In that testimony, Comey said that Trump demanded his “loyalty” and directly pushed him to “lift the cloud” of investigation by declaring publicly the president was not a target of the FBI probe into his campaign’s Russia ties.
He said that when Trump told him he hoped he would terminate an investigation into Michael Flynn, the ousted national security adviser, he interpreted that as a directive.
“I mean, this is the president of the United States, with me alone, saying, ‘I hope’ this,” he said. “I took it as, this is what he wants me to do.”
He said that while he found the February exchange in the Oval Office disturbing, “that’s a conclusion I’m sure the special counsel will work towards, to try and understand what the intention was there, and whether that’s an offense.”
Comey said that after his firing he actually tried to spur the special counsel’s appointment by giving a damning memo he had written about a meeting with Trump to a friend to release to the media.
“My judgment was I need to get that out into the public square,” he said.
The February meeting was one of several one-on-one encounters that Comey said made him feel such intense discomfort that he felt compelled to document them in memos.
“I was honestly concerned that he might lie about the nature of our meeting, so I thought it really important to document,” he said. “I knew there might come a day when I might need a record of what happened not only to defend myself but to protect the FBI.”
Trump himself was expected to dispute Comey’s claims that he demanded loyalty and asked the FBI director to drop the investigation into Flynn, according to a person close to the president’s legal team who was not authorized to discuss legal strategy by name and demanded anonymity. Instead, Kasowitz pushed back and the president remained conspicuously silent on Twitter during the hearing despite expectations he might respond.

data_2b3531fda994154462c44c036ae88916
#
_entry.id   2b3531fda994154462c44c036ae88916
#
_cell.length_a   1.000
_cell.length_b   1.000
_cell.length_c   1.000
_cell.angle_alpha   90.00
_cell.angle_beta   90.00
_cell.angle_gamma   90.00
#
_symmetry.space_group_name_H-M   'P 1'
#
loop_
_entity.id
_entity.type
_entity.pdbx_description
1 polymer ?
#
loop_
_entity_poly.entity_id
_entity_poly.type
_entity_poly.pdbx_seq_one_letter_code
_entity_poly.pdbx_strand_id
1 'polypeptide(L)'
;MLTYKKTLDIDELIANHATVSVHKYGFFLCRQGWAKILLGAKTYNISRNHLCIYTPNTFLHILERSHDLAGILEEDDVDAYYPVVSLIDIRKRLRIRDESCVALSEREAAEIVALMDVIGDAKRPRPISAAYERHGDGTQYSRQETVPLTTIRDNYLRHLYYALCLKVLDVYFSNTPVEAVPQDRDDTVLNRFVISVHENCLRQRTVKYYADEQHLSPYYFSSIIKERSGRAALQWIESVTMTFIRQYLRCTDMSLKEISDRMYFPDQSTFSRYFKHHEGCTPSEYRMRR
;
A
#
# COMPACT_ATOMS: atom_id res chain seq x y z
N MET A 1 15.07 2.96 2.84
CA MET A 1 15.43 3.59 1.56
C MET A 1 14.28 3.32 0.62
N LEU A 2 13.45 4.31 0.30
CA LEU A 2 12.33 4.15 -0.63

The disclosures that followed Comey’s firing have raised questions about why Comey, known in government for an independent streak and a willingness to buck protocol, did not speak out publicly while on the job, or at least make his objections directly known to the president.
Discussing the meeting in which Comey says Trump asked him to back off Flynn, Democratic Sen. Dianne Feinstein of California asked, “Why didn’t you stop and say, ‘Mr. President, this is wrong,’?”
“It’s a great question,” Comey replied. “Maybe if I were stronger I would have. I was so stunned by the conversation I just took it in.”
Comey also made clear that political entanglement in law enforcement has cut across party lines.
During a discussion of the Hillary Clinton email investigation, Comey disclosed that then-Attorney General Loretta Lynch, an Obama administration appointee, instructed him to refer to the issue as a “matter,” not an “investigation.”
“That concerned me because that language tracked how the campaign was talking about the FBI’s work and that’s concerning,” he said. “We had an investigation open at the time so that gave me a queasy feeling.”
Many Democrats still blame Comey for Clinton’s loss, leading Trump to apparently believe they would applaud him for firing Comey. The opposite occurred, as the firing created a political firestorm that has stalled Trump’s legislative agenda and taken over Washington.
Under questioning Thursday, Comey reaffirmed the intelligence community’s conclusion that Russia meddled in the election.
“There should be no fuzz on this. The Russians interfered,” Comey stated firmly. “That happened. It’s about as unfake as you can possibly get.”
Trump has begrudgingly accepted that assessment. But he has also suggested he doesn’t believe it, saying Russia is a “ruse” and calling the investigation into the matter a “witch hunt.”
Associated Press writers Julie Bykowicz and Mary Clare Jalonick contributed to this report.